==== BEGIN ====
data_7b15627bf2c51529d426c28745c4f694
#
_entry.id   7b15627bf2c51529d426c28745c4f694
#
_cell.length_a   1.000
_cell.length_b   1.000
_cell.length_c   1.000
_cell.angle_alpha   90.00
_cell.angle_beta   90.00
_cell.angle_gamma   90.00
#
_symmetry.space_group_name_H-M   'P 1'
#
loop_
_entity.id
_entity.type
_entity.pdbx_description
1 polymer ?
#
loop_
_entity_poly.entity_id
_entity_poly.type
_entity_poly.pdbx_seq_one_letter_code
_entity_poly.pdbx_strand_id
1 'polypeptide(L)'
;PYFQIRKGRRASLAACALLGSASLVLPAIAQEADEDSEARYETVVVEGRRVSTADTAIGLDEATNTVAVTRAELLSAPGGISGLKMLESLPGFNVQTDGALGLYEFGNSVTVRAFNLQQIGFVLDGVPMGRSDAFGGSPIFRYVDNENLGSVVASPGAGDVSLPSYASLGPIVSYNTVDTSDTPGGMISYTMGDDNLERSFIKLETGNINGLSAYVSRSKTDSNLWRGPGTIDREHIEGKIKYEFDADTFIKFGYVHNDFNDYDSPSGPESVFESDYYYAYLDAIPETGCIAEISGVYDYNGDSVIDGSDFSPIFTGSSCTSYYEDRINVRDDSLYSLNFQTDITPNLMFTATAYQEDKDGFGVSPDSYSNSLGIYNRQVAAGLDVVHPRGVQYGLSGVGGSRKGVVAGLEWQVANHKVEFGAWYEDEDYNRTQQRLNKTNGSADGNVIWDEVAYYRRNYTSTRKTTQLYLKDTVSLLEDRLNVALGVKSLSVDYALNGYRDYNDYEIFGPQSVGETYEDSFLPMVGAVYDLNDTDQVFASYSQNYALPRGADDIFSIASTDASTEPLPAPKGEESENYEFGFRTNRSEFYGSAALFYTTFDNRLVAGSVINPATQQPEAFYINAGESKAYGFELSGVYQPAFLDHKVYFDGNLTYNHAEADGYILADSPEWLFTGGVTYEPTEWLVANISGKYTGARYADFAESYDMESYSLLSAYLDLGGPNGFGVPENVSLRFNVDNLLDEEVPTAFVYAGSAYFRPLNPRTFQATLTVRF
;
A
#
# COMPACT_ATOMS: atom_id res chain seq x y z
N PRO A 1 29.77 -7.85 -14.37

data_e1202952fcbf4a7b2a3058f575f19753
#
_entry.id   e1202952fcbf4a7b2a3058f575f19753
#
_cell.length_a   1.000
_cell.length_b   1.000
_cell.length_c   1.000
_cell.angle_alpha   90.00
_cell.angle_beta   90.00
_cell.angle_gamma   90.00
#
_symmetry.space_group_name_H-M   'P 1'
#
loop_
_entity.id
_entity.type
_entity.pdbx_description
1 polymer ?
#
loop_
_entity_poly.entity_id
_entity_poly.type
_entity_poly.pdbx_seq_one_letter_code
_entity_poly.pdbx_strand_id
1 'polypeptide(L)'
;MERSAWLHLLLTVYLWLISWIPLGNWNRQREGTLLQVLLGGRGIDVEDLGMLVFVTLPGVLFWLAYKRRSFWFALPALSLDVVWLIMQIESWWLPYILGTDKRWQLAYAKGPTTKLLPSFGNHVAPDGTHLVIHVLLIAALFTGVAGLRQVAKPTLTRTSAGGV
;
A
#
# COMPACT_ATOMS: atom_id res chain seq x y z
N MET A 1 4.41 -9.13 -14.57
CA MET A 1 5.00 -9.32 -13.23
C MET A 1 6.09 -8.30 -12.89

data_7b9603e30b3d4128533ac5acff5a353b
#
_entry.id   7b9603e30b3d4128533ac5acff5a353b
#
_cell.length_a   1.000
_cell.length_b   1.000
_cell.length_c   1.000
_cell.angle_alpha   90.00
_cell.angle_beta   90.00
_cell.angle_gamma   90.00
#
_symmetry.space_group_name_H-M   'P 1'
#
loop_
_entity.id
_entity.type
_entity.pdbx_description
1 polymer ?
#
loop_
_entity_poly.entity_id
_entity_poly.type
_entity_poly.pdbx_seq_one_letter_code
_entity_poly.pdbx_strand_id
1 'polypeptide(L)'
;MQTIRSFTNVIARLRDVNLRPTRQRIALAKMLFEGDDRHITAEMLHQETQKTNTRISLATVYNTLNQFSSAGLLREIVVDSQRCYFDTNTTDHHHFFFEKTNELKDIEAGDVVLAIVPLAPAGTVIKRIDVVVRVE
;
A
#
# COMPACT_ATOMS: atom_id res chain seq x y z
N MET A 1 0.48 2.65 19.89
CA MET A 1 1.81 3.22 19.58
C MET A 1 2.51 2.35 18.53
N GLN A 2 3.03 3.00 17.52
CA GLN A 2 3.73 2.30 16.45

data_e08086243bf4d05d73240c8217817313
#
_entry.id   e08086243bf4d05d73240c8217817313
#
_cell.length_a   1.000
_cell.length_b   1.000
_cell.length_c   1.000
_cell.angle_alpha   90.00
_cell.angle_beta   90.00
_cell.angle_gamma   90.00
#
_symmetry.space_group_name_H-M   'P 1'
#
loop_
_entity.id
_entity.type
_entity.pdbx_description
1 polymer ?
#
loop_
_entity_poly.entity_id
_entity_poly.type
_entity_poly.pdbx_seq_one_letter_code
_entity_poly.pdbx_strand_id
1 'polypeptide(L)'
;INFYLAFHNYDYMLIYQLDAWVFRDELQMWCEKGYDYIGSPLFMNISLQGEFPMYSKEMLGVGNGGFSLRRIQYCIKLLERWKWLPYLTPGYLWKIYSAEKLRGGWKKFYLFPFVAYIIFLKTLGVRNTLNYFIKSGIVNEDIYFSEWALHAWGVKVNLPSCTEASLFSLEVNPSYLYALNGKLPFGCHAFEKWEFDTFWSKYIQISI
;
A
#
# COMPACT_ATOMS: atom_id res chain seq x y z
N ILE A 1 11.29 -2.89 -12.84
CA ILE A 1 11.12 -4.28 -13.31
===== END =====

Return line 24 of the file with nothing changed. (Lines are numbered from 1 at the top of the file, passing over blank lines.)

_entity_poly.pdbx_strand_id